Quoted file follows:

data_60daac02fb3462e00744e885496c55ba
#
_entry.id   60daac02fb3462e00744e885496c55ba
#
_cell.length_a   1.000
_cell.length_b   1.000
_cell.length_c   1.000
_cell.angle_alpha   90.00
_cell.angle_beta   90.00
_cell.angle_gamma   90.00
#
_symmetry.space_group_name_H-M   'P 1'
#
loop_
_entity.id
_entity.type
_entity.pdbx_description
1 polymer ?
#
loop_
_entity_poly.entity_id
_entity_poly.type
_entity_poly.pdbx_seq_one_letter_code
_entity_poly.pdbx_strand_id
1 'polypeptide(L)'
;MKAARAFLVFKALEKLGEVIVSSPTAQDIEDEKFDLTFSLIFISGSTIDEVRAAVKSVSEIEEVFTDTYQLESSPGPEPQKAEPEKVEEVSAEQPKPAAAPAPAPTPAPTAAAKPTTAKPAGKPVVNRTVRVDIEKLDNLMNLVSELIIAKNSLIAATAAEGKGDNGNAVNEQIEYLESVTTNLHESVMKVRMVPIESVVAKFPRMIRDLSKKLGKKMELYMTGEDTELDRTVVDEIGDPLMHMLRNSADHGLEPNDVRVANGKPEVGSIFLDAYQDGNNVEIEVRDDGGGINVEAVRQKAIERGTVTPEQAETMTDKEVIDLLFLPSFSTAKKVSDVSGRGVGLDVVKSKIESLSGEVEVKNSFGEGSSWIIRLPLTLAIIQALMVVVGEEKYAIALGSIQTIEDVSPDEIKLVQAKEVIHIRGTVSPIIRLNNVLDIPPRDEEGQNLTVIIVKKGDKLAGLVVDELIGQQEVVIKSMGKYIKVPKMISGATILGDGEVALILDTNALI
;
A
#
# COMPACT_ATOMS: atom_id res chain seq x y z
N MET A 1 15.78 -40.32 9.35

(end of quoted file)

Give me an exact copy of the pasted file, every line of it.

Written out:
data_60daac02fb3462e00744e885496c55ba
#
_entry.id   60daac02fb3462e00744e885496c55ba
#
_cell.length_a   1.000
_cell.length_b   1.000
_cell.length_c   1.000
_cell.angle_alpha   90.00
_cell.angle_beta   90.00
_cell.angle_gamma   90.00
#
_symmetry.space_group_name_H-M   'P 1'
#
loop_
_entity.id
_entity.type
_entity.pdbx_description
1 polymer ?
#
loop_
_entity_poly.entity_id
_entity_poly.type
_entity_poly.pdbx_seq_one_letter_code
_entity_poly.pdbx_strand_id
1 'polypeptide(L)'
;MKAARAFLVFKALEKLGEVIVSSPTAQDIEDEKFDLTFSLIFISGSTIDEVRAAVKSVSEIEEVFTDTYQLESSPGPEPQKAEPEKVEEVSAEQPKPAAAPAPAPTPAPTAAAKPTTAKPAGKPVVNRTVRVDIEKLDNLMNLVSELIIAKNSLIAATAAEGKGDNGNAVNEQIEYLESVTTNLHESVMKVRMVPIESVVAKFPRMIRDLSKKLGKKMELYMTGEDTELDRTVVDEIGDPLMHMLRNSADHGLEPNDVRVANGKPEVGSIFLDAYQDGNNVEIEVRDDGGGINVEAVRQKAIERGTVTPEQAETMTDKEVIDLLFLPSFSTAKKVSDVSGRGVGLDVVKSKIESLSGEVEVKNSFGEGSSWIIRLPLTLAIIQALMVVVGEEKYAIALGSIQTIEDVSPDEIKLVQAKEVIHIRGTVSPIIRLNNVLDIPPRDEEGQNLTVIIVKKGDKLAGLVVDELIGQQEVVIKSMGKYIKVPKMISGATILGDGEVALILDTNALI
;
A
#
# COMPACT_ATOMS: atom_id res chain seq x y z
N MET A 1 15.78 -40.32 9.35